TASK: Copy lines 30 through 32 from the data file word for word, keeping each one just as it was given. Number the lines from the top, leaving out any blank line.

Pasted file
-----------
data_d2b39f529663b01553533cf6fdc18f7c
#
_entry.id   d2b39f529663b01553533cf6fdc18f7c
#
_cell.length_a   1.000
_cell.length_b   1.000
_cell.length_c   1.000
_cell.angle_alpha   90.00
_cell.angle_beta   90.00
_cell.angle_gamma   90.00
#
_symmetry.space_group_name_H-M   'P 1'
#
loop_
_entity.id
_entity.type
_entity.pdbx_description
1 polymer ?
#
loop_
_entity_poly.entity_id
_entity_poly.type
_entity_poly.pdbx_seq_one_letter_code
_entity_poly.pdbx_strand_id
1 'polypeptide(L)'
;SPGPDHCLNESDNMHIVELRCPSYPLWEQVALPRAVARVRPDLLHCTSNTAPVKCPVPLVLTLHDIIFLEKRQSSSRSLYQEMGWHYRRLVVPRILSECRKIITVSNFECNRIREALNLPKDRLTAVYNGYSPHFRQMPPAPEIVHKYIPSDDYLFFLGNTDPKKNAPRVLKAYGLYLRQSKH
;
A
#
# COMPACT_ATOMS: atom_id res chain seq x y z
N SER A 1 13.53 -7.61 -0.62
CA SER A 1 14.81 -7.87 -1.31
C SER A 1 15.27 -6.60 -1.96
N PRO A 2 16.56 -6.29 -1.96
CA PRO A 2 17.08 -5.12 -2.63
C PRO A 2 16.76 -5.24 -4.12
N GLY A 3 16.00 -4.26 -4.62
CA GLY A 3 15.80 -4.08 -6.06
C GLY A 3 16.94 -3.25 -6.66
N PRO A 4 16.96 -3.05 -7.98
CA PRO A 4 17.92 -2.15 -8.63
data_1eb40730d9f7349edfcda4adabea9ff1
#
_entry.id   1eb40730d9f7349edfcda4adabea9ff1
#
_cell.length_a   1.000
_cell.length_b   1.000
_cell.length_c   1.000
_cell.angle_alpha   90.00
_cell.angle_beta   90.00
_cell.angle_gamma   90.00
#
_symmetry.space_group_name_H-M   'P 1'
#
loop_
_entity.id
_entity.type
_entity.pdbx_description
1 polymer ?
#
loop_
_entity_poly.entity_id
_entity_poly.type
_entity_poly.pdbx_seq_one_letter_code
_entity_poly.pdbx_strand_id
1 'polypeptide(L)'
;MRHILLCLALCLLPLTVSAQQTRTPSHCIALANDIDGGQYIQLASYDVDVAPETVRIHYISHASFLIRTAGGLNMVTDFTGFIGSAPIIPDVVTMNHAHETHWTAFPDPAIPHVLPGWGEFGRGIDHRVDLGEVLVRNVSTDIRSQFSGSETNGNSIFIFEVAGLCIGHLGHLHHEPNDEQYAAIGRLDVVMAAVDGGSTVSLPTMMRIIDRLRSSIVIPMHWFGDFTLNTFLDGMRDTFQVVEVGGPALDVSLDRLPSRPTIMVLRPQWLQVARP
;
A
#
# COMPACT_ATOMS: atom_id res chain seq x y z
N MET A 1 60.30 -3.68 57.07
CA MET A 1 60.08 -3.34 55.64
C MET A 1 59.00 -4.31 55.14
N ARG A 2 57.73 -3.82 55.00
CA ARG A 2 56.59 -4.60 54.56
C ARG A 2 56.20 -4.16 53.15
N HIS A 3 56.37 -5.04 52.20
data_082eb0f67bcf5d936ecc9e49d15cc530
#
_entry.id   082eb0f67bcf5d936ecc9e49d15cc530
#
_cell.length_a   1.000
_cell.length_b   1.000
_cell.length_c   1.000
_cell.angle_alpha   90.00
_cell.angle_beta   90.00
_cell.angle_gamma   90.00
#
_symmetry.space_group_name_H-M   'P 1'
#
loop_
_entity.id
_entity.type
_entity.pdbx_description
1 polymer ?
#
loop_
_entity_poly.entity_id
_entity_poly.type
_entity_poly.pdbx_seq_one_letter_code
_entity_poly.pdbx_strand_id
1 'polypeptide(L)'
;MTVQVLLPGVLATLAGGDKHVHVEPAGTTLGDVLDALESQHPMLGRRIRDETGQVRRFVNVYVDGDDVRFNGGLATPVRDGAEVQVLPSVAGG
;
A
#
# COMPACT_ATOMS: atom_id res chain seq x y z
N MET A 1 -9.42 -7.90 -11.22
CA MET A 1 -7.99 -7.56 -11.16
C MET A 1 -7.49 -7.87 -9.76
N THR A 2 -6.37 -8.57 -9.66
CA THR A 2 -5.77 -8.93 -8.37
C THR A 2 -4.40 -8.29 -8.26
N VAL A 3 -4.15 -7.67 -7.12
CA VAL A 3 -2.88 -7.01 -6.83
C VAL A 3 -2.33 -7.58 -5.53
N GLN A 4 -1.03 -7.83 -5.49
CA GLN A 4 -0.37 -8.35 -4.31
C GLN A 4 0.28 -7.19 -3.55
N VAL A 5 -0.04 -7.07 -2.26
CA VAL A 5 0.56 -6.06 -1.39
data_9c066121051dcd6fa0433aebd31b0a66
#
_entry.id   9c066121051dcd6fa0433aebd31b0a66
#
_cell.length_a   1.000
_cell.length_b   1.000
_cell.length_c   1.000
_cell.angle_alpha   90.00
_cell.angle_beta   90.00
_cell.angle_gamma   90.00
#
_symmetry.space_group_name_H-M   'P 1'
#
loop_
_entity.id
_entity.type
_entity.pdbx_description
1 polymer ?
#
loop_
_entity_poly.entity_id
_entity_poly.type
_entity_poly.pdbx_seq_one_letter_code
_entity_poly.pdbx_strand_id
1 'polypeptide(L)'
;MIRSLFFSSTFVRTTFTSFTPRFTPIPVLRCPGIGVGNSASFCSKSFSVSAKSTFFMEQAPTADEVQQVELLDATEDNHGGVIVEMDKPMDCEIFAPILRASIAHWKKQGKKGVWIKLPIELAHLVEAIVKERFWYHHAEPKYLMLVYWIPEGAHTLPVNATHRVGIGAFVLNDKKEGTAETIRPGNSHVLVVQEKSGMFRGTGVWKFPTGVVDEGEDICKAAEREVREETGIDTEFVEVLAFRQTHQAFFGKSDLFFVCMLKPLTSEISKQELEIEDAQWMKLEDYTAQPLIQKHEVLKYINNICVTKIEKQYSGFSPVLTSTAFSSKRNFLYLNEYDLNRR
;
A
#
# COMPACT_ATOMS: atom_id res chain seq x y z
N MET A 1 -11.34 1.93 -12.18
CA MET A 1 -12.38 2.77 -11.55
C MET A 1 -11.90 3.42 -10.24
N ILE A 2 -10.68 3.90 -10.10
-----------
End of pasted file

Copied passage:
# COMPACT_ATOMS: atom_id res chain seq x y z
N SER A 1 13.53 -7.61 -0.62
CA SER A 1 14.81 -7.87 -1.31